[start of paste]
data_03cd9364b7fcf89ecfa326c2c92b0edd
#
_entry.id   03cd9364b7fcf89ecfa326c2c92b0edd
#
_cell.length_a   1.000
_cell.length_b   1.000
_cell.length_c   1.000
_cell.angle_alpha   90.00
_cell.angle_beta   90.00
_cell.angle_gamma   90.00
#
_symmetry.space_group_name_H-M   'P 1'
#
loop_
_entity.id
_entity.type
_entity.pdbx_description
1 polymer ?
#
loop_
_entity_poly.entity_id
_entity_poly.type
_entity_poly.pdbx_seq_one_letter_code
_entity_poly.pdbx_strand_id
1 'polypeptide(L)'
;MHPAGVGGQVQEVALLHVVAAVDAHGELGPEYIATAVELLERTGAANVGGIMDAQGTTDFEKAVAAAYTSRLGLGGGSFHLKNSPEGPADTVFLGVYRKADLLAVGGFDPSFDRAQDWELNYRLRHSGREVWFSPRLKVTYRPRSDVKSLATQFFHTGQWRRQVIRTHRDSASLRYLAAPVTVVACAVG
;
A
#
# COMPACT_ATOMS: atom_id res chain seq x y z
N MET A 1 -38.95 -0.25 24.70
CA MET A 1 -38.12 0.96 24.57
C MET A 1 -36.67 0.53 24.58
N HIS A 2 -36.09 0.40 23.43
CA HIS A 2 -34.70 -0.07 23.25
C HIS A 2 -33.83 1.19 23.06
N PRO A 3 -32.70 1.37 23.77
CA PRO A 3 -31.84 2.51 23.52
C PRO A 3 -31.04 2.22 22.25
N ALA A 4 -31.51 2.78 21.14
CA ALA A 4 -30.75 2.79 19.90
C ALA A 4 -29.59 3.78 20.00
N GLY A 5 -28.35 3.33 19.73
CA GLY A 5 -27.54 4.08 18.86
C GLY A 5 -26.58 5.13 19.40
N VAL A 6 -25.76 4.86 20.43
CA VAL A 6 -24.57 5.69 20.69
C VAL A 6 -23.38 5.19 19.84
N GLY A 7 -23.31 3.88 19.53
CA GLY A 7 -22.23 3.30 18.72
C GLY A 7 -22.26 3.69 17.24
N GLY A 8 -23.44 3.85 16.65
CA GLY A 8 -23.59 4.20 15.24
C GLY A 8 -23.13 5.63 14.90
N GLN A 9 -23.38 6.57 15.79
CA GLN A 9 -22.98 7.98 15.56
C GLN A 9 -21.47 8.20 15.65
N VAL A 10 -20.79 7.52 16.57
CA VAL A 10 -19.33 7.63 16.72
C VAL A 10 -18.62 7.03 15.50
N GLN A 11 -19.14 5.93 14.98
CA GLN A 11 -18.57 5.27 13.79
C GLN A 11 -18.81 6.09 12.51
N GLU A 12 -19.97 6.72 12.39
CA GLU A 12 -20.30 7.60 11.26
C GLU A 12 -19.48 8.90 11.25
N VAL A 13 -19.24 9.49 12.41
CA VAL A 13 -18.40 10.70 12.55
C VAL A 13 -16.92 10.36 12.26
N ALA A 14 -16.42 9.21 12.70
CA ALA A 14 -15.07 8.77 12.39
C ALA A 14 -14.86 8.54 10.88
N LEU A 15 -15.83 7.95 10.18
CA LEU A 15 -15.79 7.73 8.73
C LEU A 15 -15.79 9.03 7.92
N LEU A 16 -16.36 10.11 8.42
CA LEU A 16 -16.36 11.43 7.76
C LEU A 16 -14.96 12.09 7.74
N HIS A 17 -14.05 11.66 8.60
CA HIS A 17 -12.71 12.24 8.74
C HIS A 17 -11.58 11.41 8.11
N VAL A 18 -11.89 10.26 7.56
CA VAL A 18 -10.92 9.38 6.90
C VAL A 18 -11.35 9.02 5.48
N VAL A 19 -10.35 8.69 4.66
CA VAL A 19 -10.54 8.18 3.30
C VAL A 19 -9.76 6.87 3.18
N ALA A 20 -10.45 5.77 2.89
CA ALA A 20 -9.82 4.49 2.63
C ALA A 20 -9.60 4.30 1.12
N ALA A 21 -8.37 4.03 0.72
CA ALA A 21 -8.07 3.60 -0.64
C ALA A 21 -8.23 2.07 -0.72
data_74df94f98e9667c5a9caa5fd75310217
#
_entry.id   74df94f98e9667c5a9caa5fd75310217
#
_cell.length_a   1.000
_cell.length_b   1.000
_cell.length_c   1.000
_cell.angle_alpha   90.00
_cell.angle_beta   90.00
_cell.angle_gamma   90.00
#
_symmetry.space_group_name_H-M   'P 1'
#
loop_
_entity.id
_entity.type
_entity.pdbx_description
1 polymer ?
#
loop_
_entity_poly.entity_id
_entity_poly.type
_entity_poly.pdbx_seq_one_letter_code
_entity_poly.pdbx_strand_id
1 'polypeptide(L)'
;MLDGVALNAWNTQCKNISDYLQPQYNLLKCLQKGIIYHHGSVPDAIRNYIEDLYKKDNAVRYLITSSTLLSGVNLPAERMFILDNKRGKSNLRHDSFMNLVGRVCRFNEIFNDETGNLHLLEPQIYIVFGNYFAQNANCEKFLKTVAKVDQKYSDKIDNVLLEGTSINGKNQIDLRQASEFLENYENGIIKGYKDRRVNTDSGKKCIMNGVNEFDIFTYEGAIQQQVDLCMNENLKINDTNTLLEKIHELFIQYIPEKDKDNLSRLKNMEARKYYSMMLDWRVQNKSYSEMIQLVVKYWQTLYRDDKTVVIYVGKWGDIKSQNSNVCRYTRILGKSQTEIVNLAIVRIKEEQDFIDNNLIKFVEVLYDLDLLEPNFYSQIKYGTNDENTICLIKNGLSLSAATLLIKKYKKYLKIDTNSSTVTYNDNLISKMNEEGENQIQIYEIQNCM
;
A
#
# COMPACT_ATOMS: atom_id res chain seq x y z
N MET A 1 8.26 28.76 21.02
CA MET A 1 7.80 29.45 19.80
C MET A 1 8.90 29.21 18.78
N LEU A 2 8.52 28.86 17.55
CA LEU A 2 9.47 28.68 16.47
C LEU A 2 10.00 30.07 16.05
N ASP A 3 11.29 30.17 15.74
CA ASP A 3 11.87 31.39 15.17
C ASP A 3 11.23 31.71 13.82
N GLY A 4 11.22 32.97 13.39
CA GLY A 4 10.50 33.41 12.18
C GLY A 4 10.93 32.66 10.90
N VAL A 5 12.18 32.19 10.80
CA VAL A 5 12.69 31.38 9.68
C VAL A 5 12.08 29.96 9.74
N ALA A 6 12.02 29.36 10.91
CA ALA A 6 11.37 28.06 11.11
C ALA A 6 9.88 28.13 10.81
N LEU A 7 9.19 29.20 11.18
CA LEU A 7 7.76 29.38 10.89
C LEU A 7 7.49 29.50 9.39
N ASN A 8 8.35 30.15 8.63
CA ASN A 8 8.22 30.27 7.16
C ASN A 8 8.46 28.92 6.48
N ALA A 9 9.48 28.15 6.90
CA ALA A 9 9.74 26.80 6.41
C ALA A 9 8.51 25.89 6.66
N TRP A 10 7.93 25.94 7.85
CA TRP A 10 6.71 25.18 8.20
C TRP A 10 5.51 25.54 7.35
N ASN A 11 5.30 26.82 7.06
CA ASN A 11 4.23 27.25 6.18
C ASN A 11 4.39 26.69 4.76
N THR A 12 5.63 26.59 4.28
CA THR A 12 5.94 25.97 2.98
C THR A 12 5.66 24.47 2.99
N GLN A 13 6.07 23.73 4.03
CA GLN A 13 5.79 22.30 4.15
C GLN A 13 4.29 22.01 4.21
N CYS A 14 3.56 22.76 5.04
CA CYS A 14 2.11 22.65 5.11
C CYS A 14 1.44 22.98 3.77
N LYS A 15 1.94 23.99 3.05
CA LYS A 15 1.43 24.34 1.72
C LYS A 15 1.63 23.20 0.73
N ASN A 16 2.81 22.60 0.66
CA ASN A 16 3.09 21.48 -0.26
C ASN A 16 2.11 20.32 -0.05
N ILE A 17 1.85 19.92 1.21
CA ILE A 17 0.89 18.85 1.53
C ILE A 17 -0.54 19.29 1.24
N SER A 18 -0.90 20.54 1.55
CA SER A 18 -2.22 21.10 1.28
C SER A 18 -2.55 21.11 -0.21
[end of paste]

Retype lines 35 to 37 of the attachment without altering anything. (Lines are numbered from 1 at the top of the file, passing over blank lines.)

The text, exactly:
CA HIS A 2 -34.70 -0.07 23.25
C HIS A 2 -33.83 1.19 23.06
N PRO A 3 -32.70 1.37 23.77